Author Spotlight: David Parnell

This week, in our Author Spotlight, learn more about a recent contributor to Medieval World: Culture & Conflict - Dr. David Parnell.

What have you contributed to Medieval World?


I contributed an article entitled “The Emperor Did Not Rule Alone: Justinian, Theodora, Belisarius, And Antonina” for issue 8.


Tell us a bit about your background as an historian (education or otherwise). What edge do you think it gives you as an author and as an historian?


While my research focus is on the sixth-century Byzantine Empire, I trained as a graduate student as a general medievalist, and took a minor field in ancient Roman history. I think this educational background gave me a useful advantage in both teaching my students and reaching out to the general public about medieval history, because I am able to better situate and contextualize the sixth century in the longue durée of the ancient and medieval Roman state. 


For most of my career, I have been a pretty traditional academic historian: writing articles for specialized academic journals and a first book that was a revision of my dissertation. However, in late 2021, I made a major pivot to trying to be more involved in public history: I became a consultant for a documentary about the general Belisarius produced by @EpicHistoryTV on YouTube. This helped me to start thinking about how to share my academic research with the broader public. Ever since I have been captivated by the idea of not merely publishing research into traditional academic venues but also trying to broadcast it to a wider audience of those interested in history.

Do you have a favourite event or figure or object from Middle Ages? 

I think my favorite event of the Middle Ages has to be the entry of Belisarius and the Roman army into the city of Rome on 9 December 536. This was an event of extreme significance, for Rome had not been ruled directly by a Roman emperor since 476. Our witness to the event, Procopius of Caesarea, wrote rather movingly that “after a space of sixty years Rome again became subject to the Romans.” We can only imagine the sense of wonder that Belisarius, Procopius, and the soldiers with them must have felt as they entered the city. The momentous feeling must have been increased by the fact that this was a completely peaceful occupation. The elites of the city had sent to Belisarius, inviting him to bring the army to Rome. As Belisarius and his army approached, the Ostrogothic garrison of the city withdrew. So Belisarius and the Roman army had to do no fighting whatsoever, and likely marched into the Eternal City to a rapturous welcome.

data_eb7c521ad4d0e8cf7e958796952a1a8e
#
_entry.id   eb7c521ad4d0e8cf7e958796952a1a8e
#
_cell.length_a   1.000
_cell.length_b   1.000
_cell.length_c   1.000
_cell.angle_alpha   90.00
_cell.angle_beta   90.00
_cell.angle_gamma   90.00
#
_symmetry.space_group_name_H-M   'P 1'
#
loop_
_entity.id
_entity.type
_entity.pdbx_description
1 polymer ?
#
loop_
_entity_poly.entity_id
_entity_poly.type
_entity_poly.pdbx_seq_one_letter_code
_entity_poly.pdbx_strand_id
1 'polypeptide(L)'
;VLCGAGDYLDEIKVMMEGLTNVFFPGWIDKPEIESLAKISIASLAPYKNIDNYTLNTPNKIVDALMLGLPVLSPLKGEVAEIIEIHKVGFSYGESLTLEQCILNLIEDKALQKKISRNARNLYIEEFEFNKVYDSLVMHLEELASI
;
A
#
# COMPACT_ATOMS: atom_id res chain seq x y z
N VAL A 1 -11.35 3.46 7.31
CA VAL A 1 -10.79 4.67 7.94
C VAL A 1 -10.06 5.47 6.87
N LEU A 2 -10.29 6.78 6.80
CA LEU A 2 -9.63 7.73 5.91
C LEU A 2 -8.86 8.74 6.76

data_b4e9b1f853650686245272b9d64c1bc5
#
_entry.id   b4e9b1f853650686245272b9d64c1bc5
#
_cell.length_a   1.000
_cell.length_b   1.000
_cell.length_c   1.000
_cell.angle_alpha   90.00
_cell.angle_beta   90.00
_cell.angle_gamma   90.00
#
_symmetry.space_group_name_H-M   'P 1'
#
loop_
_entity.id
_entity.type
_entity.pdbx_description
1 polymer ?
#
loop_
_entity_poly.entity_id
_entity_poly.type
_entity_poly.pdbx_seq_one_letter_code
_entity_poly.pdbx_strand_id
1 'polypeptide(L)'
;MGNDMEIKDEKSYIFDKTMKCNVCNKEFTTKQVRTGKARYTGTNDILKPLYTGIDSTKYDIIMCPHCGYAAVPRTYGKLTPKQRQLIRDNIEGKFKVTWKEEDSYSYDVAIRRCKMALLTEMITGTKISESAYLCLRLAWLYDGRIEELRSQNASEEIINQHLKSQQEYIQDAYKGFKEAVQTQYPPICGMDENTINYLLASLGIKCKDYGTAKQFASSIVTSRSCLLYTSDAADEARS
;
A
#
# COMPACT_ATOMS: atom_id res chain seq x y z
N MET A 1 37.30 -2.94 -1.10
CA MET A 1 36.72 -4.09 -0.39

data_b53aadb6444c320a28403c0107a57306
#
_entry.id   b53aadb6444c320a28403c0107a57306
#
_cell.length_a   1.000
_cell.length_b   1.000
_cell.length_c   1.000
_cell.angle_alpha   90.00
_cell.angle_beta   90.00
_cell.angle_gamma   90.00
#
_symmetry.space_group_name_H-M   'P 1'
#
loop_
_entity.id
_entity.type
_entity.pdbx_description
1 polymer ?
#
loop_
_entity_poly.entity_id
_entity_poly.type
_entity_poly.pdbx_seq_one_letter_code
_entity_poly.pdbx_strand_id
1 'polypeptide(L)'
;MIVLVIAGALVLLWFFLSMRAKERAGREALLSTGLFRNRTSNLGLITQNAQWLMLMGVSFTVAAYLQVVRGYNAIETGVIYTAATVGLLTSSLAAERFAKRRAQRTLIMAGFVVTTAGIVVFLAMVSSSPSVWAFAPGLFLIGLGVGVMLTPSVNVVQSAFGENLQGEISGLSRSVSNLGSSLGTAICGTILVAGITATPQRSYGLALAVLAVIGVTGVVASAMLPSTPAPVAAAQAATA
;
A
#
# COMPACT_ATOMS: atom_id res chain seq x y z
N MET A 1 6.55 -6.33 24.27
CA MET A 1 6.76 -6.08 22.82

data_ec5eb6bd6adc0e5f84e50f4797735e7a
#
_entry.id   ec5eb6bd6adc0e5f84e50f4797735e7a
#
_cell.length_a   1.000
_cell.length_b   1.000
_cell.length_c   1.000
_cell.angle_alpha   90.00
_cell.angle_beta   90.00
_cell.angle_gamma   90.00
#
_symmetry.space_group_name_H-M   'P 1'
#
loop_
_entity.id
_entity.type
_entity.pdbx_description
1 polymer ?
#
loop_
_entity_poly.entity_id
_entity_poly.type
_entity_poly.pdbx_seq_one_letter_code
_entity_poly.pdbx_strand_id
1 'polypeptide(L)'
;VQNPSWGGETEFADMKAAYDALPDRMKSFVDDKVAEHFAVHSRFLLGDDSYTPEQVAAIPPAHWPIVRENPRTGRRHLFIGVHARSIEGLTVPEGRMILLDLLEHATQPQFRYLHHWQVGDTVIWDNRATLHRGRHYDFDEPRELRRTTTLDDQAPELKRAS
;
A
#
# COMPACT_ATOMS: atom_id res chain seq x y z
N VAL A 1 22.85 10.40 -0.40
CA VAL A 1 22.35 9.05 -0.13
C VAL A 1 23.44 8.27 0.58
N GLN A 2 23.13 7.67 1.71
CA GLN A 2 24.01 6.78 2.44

What sparks your initial interest in writing an article? 


My decision to write an article for Medieval World came from several directions. First, I was expecting the publication of my book, which just so happened to be on the same subjects as this issue of the magazine. Second, as I already mentioned, I am keenly interested in presenting my research outside of academia to the public who might want to know more about sixth-century history. Third, I was invited to write an article for the magazine, and it was an opportunity too good to pass up because of the first two reasons.


What do you find most valuable about this new magazine? 


I think what I appreciate most about Medieval World is that it is a magazine designed for those with a general interest in medieval history and literature, and that it conveys to those people the most cutting-edge research of experts in the field. It is a great medium to allow those of us with knowledge and expertise to share that with those who are interested in learning more!


What book(s) are you currently reading? 


I am currently reading The Making of the Medieval Middle East: Religion, Society, and Simple Believers by Jack Tannous (Princeton University Press, 2018).


And make sure to check out Dr. Parnell's new book: Belisarius & Antonina: Love and War in the Age of Justinian, just published with Oxford University Press this summer.




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